asked the Secretary of State for Scotland how many schools to date have been affected by industrial action connected with the teachers' case for an independent pay review.
I understand that almost all the 2,883 local authority primary and secondary schools have been affected to some extent.
asked the Secretary of State for Scotland if he will make a further statement on representations he has received and initiatives taken in relation to the current disputes in Scottish schools.
asked the Secretary of State for Scotland what further progress he has made in efforts to settle the teachers strike.
Since October 1984 some 4,900 letters have been received from hon. Members, parents and teachers. By its continuing insistence on an independent review which would look at pay alone, the EIS has prevented a review of pay and conditions of service within the SJNC(SE), as suggested by the Government. On 17 June my right hon. Friend discussed with the education committee of the Convention of Scottish Local Authorities a job description appropriate for a teacher in today's society. This could pave the way for the SNJC to consider the implications for pay and conditions and to draw up a package. The most realistic way forward in resolving the present damaging dispute would be for the teachers to enter forthwith into negotiations with the employers for the current year as an interim step towards a more comprehensive agreement for 1986–87 and subsequent years.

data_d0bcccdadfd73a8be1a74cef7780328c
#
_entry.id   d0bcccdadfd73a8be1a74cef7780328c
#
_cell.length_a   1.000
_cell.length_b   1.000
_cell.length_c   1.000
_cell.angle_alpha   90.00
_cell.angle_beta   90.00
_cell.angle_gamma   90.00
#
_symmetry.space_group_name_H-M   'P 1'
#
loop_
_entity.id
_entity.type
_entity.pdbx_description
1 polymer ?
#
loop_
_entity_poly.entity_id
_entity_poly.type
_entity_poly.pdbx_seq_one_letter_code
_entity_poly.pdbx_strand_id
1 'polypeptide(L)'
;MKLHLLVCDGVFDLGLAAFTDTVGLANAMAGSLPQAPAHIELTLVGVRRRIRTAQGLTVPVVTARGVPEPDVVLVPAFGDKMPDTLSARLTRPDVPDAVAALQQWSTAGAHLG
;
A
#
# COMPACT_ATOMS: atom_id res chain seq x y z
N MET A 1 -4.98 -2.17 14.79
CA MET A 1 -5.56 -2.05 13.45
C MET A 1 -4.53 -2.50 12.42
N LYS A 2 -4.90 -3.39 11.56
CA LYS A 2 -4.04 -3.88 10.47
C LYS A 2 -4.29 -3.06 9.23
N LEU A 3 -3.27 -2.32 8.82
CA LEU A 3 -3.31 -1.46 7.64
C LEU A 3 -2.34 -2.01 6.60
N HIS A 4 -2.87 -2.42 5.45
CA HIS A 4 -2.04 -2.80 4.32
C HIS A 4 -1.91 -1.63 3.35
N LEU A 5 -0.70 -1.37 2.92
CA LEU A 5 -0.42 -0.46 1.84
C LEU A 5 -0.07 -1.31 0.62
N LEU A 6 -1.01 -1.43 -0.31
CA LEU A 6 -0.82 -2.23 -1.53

asked the Secretary of State for Scotland if he will make a statement about the current teachers' industrial action in Scotland.
This week, strike action is being taken by EIS members in some schools in Lothian region, and the boycott of curricular development work imposed since August 1984 continues. I understand that the Educational Institute of Scotland plans intensified industrial action next term. I deplore the damage to children's education which this entails when the way to the negotiating table remains open.